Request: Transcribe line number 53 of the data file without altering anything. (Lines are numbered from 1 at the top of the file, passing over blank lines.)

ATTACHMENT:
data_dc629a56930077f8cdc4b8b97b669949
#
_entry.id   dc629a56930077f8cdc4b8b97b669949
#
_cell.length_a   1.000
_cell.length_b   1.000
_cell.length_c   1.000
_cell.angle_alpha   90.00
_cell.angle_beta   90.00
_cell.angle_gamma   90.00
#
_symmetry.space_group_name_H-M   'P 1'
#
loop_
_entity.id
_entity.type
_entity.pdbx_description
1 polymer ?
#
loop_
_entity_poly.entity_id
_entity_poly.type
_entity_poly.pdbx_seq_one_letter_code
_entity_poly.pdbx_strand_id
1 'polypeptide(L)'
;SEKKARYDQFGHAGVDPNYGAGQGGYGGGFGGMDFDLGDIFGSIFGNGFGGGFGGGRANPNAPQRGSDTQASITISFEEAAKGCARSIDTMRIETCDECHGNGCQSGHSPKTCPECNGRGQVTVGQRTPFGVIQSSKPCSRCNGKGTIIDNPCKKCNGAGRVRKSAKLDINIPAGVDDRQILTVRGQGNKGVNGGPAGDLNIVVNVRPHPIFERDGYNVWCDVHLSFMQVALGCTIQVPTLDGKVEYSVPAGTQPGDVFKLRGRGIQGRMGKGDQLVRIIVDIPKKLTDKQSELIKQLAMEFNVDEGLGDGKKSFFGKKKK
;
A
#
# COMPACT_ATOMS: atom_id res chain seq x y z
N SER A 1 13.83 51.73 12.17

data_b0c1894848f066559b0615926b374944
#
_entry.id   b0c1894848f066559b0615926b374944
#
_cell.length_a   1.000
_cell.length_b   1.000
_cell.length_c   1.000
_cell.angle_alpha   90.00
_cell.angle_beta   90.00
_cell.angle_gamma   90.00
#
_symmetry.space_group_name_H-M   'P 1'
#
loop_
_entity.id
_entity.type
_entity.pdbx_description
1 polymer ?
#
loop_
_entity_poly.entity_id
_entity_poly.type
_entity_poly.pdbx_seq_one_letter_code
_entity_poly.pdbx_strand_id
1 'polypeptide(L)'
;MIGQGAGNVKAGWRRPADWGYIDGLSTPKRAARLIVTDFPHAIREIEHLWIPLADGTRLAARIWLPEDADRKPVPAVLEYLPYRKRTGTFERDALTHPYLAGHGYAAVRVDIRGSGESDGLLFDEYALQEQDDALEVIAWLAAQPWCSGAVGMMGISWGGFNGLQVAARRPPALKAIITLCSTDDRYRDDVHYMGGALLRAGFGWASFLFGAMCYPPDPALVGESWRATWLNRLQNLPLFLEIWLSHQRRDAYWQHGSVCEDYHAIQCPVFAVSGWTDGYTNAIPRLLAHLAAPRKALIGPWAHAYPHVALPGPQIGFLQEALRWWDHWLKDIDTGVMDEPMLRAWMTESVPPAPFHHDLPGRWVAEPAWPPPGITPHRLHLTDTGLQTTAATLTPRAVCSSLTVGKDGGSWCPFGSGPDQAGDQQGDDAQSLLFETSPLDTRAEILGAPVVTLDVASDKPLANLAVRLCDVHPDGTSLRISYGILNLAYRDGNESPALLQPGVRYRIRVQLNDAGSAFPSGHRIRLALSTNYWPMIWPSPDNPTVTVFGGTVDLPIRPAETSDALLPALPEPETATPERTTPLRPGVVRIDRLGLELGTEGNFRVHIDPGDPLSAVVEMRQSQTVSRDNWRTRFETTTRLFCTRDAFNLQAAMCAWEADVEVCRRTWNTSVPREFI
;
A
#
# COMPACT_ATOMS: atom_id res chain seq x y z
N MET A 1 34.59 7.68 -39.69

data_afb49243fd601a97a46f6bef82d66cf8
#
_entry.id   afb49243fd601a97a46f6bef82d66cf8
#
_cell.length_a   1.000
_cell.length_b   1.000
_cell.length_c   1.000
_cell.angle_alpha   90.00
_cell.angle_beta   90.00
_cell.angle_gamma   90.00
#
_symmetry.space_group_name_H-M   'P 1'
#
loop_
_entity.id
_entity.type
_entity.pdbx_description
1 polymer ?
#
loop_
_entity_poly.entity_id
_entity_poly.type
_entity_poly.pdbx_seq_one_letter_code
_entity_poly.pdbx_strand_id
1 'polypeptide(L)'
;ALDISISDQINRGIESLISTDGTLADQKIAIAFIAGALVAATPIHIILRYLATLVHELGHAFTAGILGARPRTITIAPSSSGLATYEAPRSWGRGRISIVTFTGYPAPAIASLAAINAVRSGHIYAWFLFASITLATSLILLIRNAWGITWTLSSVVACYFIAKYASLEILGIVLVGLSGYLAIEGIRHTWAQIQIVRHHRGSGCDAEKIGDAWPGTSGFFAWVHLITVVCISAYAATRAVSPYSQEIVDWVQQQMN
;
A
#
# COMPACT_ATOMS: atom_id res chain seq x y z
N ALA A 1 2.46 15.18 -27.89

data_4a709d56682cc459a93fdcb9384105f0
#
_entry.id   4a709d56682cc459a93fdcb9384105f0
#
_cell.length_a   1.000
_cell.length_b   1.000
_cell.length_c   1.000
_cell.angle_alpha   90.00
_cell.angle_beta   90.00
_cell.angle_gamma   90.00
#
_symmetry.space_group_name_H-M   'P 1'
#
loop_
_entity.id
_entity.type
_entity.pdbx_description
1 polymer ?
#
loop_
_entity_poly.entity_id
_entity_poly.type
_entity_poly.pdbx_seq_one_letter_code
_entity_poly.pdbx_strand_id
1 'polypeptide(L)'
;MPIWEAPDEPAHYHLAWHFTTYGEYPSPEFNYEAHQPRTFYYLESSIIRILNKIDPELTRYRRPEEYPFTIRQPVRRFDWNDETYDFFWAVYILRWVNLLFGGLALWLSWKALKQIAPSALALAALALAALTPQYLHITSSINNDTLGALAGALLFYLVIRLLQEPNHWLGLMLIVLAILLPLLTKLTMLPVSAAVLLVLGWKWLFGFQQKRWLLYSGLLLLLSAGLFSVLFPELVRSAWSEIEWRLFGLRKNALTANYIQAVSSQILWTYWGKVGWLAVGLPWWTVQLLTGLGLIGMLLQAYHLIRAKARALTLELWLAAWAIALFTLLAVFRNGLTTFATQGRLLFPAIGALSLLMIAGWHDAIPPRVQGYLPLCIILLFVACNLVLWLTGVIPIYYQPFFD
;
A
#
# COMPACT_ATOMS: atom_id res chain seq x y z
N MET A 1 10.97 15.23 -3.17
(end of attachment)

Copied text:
_entity_poly.type